January 2022 Newsletter

Welcome to our first Update of 2022. Happy New Year and this year ‘things can only get better’ (as Brian Cox once sang in his band D-Ream before he became Professor Brian Cox and all-round smiley universe expert). We say goodbye to another year of uncertainty and weirdness. A year in which we no longer found it funny when peoples’ dogs, cats, house rabbits (apologies) and children appeared on business Zoom calls; when we ran out of boxsets and were reduced to watching live darts and re-runs of the Sweeney; but when we still had to hold our breath (behind a mask) when asking someone ‘how are you’?

Well, this is a packed Update to take us into 2022, including useful information on working from home, mandatory vaccinations in the care sector and recent Covid rules changes. But it’s not all Covid. We have details of a very interesting case concerning worker status that should be of interest to anyone who considers themselves to be self-employed or who uses self-employed contractors.

But first, Rishi’s Covid rules updates (including the SSP Rebate Scheme and changes to self-certification):

Changes to Covid rules – funds available, sick pay and sick certification

On 21 December 2021, Chancellor Rishi Sunak set out a £1bn fund to help businesses hit by the significant rise in COVID cases:

  • Restaurants, bars, cinemas and theatres will be eligible (in the coming weeks) to apply for a one-off grant of up to 6,000 for each of their premises.
  • £100million will be made available for local authorities to support other businesses.
  • £30million will be made available through the Culture Recovery Fund to support organisations such as theatres, orchestras and museums through the winter to March 2022.
  • The Statutory Sick Pay Rebate Scheme (SSPRS) has been reintroduced – this means that businesses with fewer than 250 employees can claim money to cover sick pay for employees (up to two weeks per employee) who are affected by COVID.  Firms will be eligible for the scheme from today and they will be able to make claims retrospectively from mid-January.

Laura Kelleher, Solicitor                Click here to see full article

Worker status and substitution clauses

As many of you will be aware, over the last few years there has been a number of high-profile cases which have addressed the difficult concept of whether individuals working in the ‘gig economy’ are employees, workers or self-employed.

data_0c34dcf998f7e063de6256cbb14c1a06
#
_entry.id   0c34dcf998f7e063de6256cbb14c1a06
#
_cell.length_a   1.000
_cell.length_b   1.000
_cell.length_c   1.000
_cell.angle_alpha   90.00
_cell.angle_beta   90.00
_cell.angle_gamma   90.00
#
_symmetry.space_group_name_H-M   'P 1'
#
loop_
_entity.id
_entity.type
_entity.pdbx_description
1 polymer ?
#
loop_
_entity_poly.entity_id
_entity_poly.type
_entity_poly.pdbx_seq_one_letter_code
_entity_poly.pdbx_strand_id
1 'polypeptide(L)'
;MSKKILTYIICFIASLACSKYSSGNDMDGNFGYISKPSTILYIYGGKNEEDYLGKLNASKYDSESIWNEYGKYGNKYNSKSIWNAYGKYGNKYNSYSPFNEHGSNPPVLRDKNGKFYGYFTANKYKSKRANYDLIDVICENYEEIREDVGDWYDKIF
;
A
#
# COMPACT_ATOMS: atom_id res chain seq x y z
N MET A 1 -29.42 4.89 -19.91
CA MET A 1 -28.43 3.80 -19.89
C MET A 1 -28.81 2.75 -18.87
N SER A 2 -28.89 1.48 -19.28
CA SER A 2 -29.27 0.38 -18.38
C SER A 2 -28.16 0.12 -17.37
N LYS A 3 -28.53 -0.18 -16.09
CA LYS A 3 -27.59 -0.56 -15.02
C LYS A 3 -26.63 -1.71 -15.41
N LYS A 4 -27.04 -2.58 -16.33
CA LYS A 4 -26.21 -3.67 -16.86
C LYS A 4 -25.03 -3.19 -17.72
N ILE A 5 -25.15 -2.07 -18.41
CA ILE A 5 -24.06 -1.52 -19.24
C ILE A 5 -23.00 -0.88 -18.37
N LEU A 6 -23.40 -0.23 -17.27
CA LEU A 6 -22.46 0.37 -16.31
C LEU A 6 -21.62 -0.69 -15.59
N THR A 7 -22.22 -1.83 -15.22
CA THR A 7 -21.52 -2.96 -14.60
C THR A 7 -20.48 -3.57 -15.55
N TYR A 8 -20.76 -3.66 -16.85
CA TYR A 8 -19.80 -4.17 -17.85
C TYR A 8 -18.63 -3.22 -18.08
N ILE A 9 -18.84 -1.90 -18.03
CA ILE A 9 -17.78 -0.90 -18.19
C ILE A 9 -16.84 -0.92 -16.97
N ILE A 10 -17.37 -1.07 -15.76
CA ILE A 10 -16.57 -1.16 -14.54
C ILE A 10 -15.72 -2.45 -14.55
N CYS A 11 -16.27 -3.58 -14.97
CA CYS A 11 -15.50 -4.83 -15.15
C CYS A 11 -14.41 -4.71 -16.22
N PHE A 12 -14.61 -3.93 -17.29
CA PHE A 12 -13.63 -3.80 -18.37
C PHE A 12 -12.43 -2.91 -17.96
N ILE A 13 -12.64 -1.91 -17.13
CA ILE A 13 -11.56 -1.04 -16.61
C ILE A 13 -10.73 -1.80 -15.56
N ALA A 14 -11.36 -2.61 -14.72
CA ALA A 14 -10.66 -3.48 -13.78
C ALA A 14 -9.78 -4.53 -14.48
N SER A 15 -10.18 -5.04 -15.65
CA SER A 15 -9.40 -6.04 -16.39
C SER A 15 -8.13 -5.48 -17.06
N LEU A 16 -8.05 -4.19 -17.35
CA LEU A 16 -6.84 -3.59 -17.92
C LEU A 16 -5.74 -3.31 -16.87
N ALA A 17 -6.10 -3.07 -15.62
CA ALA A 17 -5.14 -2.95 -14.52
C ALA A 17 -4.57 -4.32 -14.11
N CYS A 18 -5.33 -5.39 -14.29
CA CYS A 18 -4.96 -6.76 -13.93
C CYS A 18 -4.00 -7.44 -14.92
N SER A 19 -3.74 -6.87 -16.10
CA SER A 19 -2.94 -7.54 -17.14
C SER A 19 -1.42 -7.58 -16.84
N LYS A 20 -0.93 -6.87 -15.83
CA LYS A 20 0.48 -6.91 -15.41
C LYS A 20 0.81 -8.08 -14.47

Last month, the Court of Appeal handed down a Judgement on another case, Stuart Delivery Ltd v Augustine, which considered whether a delivery courier was a ‘worker’ or not.

The Law

A ‘worker’ is defined under section 230 of the Employment Rights Act 1996 as an individual who has entered into or works under:

  • A contract of employment; or
  • Any other contract, whether express or implied and (if it is express) whether oral or in writing, whereby the individual undertakes to do or perform personally any work or services for another party to the contract whose status is not by virtue of the contract that of a client or customer of any profession or business undertaking carried on by the individual.

If a person does not fit in to either of these definitions, that person would generally be considered to be self-employed.

When it comes to establishing whether there is a requirement to ‘perform personally’ the work, one of the main issues in litigation involves consideration by the court about whether the individual has a right to substitute another person to undertake the work. This was one of the main battlegrounds in the well-known ‘status’ case of Pimlico Plumbers Ltd and another v Smith. One of the key outcomes of the Pimlico Plumbers case was that if there was an unfettered right which allowed the individual to provide a substitute, this would be inconsistent with the principle of providing services personally and would therefore likely defeat the argument that the individual was a worker.

The Facts

In the current case, Stuart Delivery Ltd developed a tech-platform which connected couriers with clients via a mobile app. The Claimant, Mr Augustine, worked as a courier for Stuart Delivery Ltd for approximately 5 months from late 2016.

Darren Tibble, Partner           Click here to see full article

Mandatory Vaccinations and Exemptions in the Care Sector

The Regulations

On 6 January 2022 the Secretary of State signed into law Health and Social Care Act 2008 (Regulated Activities) (Amendment) (Coronavirus) (No. 2) Regulations 2022 (SI 2022/15); https://www.legislation.gov.uk/uksi/2022/15/made. The result of this law is that from 1 April 2022 anyone providing care in a face to face setting, for example at someone’s home, will be required to be ‘fully vaccinated’.  As such, care providers need to start considering consulting and methods of record keeping as if individuals are to be fully vaccinated by 1 April 2022, they will need to have had their first vaccination by 31 January 2022.